"Properly made handmade soap has no lye left in it but cannot be made without it. Our ancestors made up a weak lye solution from wood ash to produce their handmade soap." - a soapcrafter
This statement is true. Many people think that lye is a horrible "chemical" that is best to avoid in soap. But let me ask you this....does your soap lather? If yes, then it is made with lye. It is impossible for it not to be.
There are no lye soaps on the market, but they are made with harsh detergents.
But natural soap (void of these manufactured detergents) is great to use everyday and can be very moisturizing.
The most common practice of soap-making is 'cold process'. With this method, the lye(sodium hydroxide) and fats are mixed then set in molds to cure. The curing process can take up to 3 weeks. After this time the soap is safe to use. This is great to make lots of batches in a small amount of time. Also many crafters use this method to take advantage of the artistic capabilities it offers. The visual effects that are possible are endless. You can swirl, use a vast array of colors and the soaps can be molded in many shapes that are not possible with 'hot-processed' soaps. But the crafter must be attentive to the curing process. The lye and fats come together(saponify) to create soap, so this process must finish before exposing to skin.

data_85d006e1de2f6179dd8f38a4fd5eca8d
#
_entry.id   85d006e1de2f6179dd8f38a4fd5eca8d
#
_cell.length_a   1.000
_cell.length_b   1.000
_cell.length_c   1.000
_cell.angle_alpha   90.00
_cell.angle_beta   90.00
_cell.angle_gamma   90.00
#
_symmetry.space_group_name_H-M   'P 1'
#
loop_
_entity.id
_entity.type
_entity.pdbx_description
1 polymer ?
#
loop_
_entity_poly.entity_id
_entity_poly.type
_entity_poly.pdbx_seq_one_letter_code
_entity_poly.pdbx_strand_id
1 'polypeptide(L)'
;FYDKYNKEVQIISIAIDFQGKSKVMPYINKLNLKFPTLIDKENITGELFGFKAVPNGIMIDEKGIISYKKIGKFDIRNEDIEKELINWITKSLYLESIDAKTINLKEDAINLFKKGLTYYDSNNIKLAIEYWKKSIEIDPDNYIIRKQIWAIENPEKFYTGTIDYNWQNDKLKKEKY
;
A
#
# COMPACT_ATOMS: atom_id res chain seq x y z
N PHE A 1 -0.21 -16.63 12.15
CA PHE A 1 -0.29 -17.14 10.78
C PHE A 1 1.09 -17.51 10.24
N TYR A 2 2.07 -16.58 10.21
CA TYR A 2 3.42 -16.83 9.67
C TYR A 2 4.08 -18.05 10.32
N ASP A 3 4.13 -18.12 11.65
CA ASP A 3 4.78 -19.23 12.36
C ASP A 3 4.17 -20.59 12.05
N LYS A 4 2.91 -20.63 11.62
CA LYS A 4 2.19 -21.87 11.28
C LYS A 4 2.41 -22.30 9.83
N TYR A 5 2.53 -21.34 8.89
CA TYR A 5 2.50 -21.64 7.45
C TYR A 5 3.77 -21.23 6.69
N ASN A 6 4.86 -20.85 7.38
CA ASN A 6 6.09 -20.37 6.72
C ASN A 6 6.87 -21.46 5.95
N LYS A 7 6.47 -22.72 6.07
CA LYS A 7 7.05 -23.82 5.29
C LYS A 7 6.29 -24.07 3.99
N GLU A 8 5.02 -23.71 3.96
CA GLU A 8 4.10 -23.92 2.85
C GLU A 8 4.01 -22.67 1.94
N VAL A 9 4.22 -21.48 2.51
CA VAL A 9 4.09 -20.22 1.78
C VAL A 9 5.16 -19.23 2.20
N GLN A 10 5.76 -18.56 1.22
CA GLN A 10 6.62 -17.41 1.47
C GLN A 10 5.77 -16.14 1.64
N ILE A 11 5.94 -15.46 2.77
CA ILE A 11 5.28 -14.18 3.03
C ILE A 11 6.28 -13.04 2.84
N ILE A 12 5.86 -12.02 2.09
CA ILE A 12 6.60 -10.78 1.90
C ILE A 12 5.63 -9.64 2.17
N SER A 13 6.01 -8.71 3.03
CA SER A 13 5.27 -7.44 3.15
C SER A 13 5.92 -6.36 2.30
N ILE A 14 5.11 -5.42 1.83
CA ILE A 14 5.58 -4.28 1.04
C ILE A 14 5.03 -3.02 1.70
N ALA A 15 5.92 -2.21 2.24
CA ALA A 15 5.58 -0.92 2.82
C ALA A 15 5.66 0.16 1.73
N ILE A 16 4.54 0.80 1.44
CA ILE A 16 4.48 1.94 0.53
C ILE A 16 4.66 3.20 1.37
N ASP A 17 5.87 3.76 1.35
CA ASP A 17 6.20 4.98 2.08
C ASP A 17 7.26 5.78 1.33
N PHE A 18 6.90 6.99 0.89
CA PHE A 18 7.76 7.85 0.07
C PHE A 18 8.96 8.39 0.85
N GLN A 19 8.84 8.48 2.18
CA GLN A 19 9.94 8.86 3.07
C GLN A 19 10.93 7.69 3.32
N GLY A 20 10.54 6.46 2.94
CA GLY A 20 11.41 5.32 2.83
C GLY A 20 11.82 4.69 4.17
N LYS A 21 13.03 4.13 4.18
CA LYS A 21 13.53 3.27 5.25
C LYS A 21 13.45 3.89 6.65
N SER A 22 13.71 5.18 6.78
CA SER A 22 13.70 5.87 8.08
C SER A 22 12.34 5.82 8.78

I have used the 'cold-process' method many times. And it produces a great bar of soap. I prefer the 'hot-process' because after my soap has cooked, I know it is ready for use by the next day. The saponification has finished and it is safe to use.
Another soaping method is "melt & pour". This is commercial soap offered in large blocks that can be melted down to add herbs, scents and colors. Many hobbyists use this method to produce personalized soaps. But they are not handmade.